14 Best Ways to Counteract Morning Sickness

For many moms-to-be, morning sickness should really be called “morning-noon-and-night sickness.” Some women experience symptoms worse in the morning but find that they ease up as the day goes on. For others, symptoms last all day long, even into the evening. Not only can certain smells or tastes make them gag, but nausea and vomiting leave them exhausted and miserable. As we tell our pregnant patients at Westchester Health Pediatrics, having a baby is wonderful but morning sickness can be pretty awful!

Lauren Adler, MD, FAAP

Here’s how to prevent, or at least minimize, the symptoms of morning sickness

To help make your pregnancy more pleasant and less nauseating, we offer these tried-and-true tips and suggestions:

  1. Eat small, frequent meals and snacks throughout the day so your stomach is never empty.

    An empty stomach can make nausea worse so eat several small meals through the day instead of three large meals. High-protein foods and complex carbohydrates might be especially helpful.

  2. Eat slowly.

This helps digestion and cuts down on gas buildup.

  1. Keep simple snacks, such as crackers, by your bed.

    When you first wake up, snack on a few crackers and then rest for 20-30 minutes before getting up. When you do get up, do it slowly. Eating crackers may also help you feel better if you wake up nauseated in the middle of the night.

  2. Avoid lying down after eating (especially on your left side).

    This can slow digestion. Stay upright for 1 hour after meals.

  3. Stay hydrated.

    Drink a lot of fluids, such as a sports hydration drink, as well as water, broth, juice or ginger ale.

  4. Eat more protein and cut out fatty foods.

    Avoid barbecue ribs, fried chicken, cheesy pizza and burgers with fries which makes your morning sickness worse (and your baby doesn’t need the grease).

  5. Avoid smells and foods that make you feel nauseated.

    Pay attention to the smells and foods that trigger your morning sickness and avoid them. Typically, acidic liquids such as orange and grapefruit juice, milk, coffee and caffeinated tea make nausea worse, as well as greasy or heavily-sauced dishes.

  6. Get lots of rest.

    Stress and fatigue can make morning sickness worse so try to get as much rest as you can, even it’s just a short nap or taking a few minutes to put your feet up.

  7. Get fresh air regularly.

    Taking a walk or even just opening a window might ease your nausea.

  8. Try aromatherapy.

    Some women find scents such as lavender, lemon, mint or orange useful in combatting morning sickness. Put a drop or two of an essential oil on a handkerchief or Kleenex to sniff when you start to feel queasy.

  9. Raise your upper body in bed by putting a pillow under the mattress.

For many women, this helps digestion and cuts down on gas and nausea.

  1. Avoid late night meals.

Food sitting in your stomach all night will make things worse in the morning.

  1. Give up alcohol and smoking.

As well as being harmful to you, cigarettes and alcohol put the health of your developing baby at risk.

  1. Consider anti-nausea medication.

    If you’ve been unable to find relief from your nausea no matter what you’ve tried, talk with your doctor about prescription medication that could help. There’s no need to suffer, and waiting too long to take appropriate medication may make your condition more difficult to treat.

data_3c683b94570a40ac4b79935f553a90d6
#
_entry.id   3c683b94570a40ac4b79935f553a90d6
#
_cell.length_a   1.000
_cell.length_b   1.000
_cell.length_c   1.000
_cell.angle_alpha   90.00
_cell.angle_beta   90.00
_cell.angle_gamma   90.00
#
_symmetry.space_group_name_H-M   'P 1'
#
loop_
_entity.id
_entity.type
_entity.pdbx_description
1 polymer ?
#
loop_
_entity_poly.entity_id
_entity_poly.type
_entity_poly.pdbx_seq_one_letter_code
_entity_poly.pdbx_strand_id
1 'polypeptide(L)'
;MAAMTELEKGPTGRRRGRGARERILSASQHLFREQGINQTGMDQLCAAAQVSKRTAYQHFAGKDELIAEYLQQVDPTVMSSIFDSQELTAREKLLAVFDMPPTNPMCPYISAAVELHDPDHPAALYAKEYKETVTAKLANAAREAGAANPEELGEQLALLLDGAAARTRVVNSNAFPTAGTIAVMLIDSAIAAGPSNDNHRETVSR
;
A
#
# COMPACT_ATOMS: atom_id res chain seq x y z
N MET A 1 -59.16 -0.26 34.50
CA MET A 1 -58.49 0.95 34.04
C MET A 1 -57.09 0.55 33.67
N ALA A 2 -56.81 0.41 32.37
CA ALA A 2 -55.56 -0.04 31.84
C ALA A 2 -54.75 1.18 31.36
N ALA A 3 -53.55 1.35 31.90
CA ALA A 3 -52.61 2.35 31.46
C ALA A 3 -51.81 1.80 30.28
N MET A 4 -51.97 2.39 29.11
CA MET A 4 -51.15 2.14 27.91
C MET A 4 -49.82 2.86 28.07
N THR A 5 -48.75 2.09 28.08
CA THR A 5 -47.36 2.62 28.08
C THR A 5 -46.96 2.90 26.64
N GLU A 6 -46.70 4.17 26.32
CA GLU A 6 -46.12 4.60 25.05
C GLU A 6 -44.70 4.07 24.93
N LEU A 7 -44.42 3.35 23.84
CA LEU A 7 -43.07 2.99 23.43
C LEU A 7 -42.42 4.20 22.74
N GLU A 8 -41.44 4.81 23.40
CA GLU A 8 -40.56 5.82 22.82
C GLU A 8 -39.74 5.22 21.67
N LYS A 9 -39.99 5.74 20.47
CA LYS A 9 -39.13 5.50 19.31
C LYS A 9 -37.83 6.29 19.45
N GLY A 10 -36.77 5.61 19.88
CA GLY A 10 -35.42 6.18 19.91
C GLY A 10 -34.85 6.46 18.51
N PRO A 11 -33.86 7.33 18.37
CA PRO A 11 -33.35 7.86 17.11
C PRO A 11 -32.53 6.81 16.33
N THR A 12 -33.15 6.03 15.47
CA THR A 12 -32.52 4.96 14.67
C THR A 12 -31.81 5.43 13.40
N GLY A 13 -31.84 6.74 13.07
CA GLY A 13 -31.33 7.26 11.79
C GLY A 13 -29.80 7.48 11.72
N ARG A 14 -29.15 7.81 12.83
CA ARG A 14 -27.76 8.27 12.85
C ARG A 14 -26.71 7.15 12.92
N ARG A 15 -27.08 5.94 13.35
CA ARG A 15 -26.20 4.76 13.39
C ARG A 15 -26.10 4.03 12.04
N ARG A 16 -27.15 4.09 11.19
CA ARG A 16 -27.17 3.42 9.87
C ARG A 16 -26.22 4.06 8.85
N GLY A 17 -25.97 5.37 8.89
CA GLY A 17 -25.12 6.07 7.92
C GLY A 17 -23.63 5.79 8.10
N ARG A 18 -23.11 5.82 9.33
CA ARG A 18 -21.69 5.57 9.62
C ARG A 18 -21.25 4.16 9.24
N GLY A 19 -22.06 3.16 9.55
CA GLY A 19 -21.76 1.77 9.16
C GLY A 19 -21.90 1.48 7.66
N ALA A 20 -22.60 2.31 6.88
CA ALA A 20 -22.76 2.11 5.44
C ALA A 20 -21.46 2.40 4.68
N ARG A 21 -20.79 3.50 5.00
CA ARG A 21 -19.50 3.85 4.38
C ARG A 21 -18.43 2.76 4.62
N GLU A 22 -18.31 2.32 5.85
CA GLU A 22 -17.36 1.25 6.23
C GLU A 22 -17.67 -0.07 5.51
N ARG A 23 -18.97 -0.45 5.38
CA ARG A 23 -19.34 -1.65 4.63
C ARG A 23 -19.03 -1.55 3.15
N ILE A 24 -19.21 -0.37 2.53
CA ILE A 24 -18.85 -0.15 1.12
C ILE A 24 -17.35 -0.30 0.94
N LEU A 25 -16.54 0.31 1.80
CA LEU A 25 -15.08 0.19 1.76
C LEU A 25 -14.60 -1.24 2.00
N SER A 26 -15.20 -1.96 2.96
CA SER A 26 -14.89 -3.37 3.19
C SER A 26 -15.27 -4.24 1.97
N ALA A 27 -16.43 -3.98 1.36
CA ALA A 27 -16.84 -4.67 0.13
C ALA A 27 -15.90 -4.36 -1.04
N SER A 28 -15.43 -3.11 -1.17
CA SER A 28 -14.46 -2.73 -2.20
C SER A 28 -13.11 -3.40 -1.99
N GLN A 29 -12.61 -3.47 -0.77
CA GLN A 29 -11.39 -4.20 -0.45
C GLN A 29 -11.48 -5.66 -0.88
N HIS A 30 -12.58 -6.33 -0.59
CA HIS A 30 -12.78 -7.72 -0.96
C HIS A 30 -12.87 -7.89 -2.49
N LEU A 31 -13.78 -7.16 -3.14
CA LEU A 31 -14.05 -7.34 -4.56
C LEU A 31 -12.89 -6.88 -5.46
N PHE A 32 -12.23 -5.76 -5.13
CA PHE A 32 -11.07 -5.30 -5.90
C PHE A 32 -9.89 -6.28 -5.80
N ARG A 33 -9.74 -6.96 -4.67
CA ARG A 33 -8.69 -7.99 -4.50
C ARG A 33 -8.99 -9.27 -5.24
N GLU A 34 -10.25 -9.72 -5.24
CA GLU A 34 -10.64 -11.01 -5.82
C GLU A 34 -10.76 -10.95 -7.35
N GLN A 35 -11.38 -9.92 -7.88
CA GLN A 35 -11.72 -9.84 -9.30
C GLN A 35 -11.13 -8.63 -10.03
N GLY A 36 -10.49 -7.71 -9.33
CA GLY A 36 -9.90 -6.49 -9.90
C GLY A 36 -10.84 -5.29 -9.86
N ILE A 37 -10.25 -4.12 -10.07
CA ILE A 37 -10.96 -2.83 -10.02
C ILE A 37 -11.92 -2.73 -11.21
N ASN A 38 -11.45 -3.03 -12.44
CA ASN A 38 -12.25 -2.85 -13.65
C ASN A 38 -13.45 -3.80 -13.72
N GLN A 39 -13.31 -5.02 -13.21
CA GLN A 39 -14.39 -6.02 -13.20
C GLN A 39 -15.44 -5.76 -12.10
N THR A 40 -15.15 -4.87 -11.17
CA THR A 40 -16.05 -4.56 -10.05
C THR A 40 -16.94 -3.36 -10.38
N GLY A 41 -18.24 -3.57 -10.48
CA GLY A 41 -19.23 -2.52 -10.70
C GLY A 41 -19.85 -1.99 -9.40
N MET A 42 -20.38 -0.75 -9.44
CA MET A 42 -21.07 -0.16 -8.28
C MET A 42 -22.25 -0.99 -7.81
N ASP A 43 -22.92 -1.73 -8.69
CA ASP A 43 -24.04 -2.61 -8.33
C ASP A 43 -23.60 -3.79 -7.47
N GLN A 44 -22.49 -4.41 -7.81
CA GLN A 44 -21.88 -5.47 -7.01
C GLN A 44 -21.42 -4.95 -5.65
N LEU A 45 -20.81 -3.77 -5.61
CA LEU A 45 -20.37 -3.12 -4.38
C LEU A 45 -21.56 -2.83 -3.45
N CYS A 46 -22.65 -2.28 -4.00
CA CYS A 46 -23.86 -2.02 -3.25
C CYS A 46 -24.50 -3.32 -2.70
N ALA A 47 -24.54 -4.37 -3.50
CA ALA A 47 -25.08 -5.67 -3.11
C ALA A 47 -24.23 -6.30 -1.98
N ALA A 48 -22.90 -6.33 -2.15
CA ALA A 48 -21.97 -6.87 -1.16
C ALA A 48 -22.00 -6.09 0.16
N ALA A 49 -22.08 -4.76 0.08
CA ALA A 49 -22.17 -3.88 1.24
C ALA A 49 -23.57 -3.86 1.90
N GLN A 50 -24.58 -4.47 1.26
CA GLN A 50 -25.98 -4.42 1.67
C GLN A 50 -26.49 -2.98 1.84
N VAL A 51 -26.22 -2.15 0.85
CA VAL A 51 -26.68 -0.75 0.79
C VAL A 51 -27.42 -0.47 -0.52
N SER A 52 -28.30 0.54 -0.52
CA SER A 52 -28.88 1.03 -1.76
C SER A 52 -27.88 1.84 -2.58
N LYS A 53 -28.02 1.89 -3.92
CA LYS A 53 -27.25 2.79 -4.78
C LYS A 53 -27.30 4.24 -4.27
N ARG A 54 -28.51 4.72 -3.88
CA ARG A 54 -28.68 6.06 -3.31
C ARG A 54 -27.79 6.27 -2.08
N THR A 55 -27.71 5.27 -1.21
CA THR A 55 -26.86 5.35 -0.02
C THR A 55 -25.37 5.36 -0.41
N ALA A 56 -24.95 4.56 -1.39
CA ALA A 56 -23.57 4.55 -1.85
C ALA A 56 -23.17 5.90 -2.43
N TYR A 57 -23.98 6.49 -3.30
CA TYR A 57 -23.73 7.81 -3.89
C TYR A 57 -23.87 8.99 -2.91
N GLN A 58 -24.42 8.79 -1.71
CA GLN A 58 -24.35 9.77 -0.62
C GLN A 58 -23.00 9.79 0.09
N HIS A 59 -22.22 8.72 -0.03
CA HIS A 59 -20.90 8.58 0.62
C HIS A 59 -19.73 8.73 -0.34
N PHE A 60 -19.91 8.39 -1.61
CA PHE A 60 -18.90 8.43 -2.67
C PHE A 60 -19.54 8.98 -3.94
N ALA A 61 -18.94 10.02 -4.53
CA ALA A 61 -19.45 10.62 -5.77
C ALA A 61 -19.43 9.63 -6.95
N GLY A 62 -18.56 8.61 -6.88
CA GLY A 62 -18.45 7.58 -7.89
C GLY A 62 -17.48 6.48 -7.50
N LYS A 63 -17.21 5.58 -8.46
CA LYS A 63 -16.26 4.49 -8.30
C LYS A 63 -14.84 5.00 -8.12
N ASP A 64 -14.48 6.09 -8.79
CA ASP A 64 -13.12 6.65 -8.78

What causes morning sickness

Morning sickness (mainly nausea) plagues up to 85% of pregnant women. Mainly occurring during the early stages of pregnancy, it usually begins around the 4th week and continues until around 12 weeks when the queasiness eases up.

As its name implies, morning sickness often strikes first thing in the morning but it’s not unusual for sufferers to experience it at any time of the day or night. Although it’s not really known what causes this type of nausea during pregnancy, it’s most likely a combination of:

  • Human chorionic gonadotropin (hCG), a hormone that rises rapidly during the early stages of pregnancy
  • Estrogen, a female hormone which also rises rapidly in early pregnancy
  • An enhanced sense of smell and sensitivity to odors (possibly resulting from higher levels of estrogen)
  • A sensitive stomach
  • Stress, worry

Important warning

NOTE: If you have severe, persistent nausea and vomiting and are unable to take in fluids (which puts you at risk of dehydration), see your doctor right away, as this may be a condition called “hyperemesis gravidarum” (H.G.). H.G. is characterized by severe nausea, vomiting, weight loss and an imbalance of electrolytes. Mild cases are treated with dietary changes, rest and antacids, but more severe cases often require an inpatient stay in the hospital so that you can receive intravenous (IV) fluids and nutrition.

Expecting a baby? Relax, we got you. Here’s what you need to know:

At Westchester Health Pediatrics, we’ve helped lots and lots of expecting couples have safe pregnancies and deliver healthy babies, and we’re ready to help you with yours. For helpful tips and advice on everything from exercise guidelines to proper nutrition, please refer to the Expecting a Baby page on our website.

Some articles that you might find of interest:

Having a hard time with morning sickness? Come see us.

If you’re experiencing morning sickness and want some relief, please come in and see one of our Westchester Health Pediatrics pediatricians or a Westchester Health OB/GYN. The sooner we can evaluate and start treating your symptoms, the sooner you can start feeling better and enjoying your pregnancy. Whenever, wherever you need us, we’re here for you.

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By Lauren Adler, MD, FAAP, Lead Pediatric Physician with Westchester Health Pediatrics, member of Northwell Health Physician Partners